A new Harvard analysis has calculated what we could accomplish if 90 percent of babies drank only breast milk for the first six months of life. The starting point for this analysis was a group of ten conditions identified by the lead Federal agency charged with improving the quality, safety, efficiency, and effectiveness of our health care – the Agency for Healthcare Research and Quality (AHRQ). Their data suggest that each of these ten conditions is at least slightly less likely in children who were breast-fed. Right now, only one in eight babies drink only breast milk for the first six months. If we could increase this to nine babies in ten, we would expect to see fewer cases of SIDS, childhood leukemia, type 1 diabetes, necrotizing enterocolitis, hospitalizations for pneumonia or bronchiolitis, childhood obesity, childhood asthma, gastroenteritis, ear infections, and eczema – enough less that we would prevent 911 unnecessary deaths in the US alone each year (more than half of these in babies) and save more than $13 billion each year. Eight babies in ten would still save more than seven hundred lives and more than $10 billion dollars annually.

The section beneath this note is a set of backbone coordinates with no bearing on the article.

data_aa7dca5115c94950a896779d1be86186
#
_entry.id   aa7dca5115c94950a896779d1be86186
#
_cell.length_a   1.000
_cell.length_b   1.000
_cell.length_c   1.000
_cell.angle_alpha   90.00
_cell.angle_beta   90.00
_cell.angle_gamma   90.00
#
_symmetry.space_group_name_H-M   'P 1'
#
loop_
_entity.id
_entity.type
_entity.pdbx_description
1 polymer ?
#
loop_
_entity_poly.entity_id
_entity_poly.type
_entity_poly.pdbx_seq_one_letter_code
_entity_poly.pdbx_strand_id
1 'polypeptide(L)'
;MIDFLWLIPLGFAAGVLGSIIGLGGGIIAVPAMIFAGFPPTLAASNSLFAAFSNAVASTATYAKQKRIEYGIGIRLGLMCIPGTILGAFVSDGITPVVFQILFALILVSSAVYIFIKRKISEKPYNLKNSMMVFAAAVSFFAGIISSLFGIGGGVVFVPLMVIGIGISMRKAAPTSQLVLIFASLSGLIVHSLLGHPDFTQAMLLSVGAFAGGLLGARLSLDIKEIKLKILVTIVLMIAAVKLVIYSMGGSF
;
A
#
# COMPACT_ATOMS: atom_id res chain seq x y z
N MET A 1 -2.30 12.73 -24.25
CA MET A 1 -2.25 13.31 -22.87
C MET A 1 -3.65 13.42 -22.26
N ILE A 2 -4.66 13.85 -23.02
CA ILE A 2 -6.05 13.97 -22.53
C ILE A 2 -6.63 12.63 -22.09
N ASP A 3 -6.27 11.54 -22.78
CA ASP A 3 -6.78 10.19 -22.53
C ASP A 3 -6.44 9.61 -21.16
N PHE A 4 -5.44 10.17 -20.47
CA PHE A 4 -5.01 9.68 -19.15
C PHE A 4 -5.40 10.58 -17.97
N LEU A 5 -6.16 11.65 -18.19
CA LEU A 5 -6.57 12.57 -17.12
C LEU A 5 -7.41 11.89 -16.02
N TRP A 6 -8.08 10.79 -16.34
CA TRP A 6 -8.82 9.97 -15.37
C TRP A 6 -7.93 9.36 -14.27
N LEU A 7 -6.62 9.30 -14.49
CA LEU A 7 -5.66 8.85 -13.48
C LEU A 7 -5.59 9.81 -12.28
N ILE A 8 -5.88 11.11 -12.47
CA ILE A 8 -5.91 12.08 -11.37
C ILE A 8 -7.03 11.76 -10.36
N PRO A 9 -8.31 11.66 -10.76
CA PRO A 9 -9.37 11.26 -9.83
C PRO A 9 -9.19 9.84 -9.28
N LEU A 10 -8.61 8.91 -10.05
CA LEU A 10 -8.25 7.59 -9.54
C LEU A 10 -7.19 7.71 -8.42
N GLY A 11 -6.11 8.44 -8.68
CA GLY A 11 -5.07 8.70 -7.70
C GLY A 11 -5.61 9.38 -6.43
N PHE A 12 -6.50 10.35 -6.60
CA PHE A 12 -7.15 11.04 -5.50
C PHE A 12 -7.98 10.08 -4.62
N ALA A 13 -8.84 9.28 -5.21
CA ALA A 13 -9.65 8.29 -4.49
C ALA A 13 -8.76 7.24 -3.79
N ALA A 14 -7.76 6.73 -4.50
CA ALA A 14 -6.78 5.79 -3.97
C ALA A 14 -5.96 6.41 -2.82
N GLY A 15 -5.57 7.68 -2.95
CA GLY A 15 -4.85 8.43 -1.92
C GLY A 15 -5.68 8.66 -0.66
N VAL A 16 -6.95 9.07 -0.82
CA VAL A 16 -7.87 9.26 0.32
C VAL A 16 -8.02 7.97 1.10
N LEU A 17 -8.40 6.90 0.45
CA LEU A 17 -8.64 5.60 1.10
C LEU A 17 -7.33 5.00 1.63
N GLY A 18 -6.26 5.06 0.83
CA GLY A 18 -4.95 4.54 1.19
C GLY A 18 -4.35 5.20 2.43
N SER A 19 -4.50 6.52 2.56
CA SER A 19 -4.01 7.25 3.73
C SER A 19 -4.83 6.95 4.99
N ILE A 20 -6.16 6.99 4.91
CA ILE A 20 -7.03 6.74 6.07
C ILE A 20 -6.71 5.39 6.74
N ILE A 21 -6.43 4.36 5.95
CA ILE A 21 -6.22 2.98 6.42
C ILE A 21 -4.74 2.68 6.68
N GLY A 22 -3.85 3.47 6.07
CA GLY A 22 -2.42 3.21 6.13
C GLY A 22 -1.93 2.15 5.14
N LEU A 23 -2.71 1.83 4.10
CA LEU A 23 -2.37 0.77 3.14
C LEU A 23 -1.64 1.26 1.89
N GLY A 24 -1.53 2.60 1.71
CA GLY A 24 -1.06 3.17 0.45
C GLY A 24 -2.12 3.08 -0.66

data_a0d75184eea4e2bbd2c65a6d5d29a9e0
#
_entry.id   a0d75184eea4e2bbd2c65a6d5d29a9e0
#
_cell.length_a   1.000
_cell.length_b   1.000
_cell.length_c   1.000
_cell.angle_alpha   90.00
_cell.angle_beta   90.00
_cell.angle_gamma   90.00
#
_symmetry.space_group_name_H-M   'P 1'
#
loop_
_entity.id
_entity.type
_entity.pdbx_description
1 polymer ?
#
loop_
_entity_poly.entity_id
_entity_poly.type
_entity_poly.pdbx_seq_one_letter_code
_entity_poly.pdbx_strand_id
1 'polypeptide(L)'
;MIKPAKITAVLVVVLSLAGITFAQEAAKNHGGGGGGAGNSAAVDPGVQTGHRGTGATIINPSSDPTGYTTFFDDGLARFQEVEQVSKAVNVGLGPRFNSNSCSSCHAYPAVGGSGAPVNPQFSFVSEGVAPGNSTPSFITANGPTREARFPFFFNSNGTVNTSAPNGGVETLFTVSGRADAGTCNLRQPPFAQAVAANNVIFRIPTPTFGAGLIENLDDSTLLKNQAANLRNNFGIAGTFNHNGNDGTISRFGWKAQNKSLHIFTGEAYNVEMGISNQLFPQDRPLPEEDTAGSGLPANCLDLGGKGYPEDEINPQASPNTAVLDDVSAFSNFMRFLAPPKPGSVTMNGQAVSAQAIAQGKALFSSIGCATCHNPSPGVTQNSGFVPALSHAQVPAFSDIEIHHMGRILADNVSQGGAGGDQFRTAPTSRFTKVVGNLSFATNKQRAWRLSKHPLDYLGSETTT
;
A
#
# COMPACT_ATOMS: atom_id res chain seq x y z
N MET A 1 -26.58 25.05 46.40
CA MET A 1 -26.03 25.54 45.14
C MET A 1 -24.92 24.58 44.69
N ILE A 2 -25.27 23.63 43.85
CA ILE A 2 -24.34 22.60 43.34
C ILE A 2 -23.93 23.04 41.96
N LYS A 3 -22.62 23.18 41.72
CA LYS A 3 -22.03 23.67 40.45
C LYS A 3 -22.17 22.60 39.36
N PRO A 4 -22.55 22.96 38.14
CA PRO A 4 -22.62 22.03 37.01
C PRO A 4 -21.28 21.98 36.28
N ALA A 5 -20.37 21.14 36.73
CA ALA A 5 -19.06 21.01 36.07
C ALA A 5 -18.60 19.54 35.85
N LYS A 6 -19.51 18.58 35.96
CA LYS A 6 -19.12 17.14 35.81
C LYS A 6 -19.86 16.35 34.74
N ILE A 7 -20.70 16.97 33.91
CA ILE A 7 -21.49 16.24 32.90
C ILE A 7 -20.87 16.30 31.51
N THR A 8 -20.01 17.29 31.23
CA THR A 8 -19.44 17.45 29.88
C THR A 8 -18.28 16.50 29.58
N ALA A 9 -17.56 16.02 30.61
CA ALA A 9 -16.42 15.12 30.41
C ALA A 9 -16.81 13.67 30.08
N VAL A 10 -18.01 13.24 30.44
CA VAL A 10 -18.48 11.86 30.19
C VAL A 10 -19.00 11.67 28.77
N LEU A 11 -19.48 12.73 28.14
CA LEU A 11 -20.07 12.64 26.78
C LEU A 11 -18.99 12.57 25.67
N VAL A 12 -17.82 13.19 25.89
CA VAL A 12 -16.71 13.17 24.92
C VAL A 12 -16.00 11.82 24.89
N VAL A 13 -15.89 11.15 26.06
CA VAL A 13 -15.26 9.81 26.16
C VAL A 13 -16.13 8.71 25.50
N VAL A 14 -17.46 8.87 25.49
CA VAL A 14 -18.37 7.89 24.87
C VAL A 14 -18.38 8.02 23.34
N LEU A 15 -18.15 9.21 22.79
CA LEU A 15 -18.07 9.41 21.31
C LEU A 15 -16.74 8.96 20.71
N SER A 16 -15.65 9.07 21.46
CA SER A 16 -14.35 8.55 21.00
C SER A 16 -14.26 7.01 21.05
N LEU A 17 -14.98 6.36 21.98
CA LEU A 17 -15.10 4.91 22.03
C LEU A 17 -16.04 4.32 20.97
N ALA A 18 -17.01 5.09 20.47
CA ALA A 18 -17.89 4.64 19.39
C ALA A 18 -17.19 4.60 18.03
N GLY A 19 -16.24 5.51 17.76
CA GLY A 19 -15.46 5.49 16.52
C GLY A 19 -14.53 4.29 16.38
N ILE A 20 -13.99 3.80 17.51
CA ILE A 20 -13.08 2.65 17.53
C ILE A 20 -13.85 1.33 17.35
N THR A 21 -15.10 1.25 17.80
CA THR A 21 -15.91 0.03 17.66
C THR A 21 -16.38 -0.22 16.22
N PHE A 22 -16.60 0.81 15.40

In other words, we could save an average of $4000 in medical costs for each extra baby where we delay formula to at least six months. To me the take home message of this study is that supporting nursing moms is a wise investment. It’s a smart choice for families, for employers, and for society at large. With health care costs still spiraling out of control, it makes all the more sense to celebrate and support breastfeeding – and to celebrate and support moms and babies whatever feeding choices they make for their family.
Bartick, M. and Reinhold, A. “The Burden of Suboptimal Breastfeeding in the United States: A Pediatric Cost Analysis.” Pediatrics. 2010, (doi:10.1542/peds.2009-1616).
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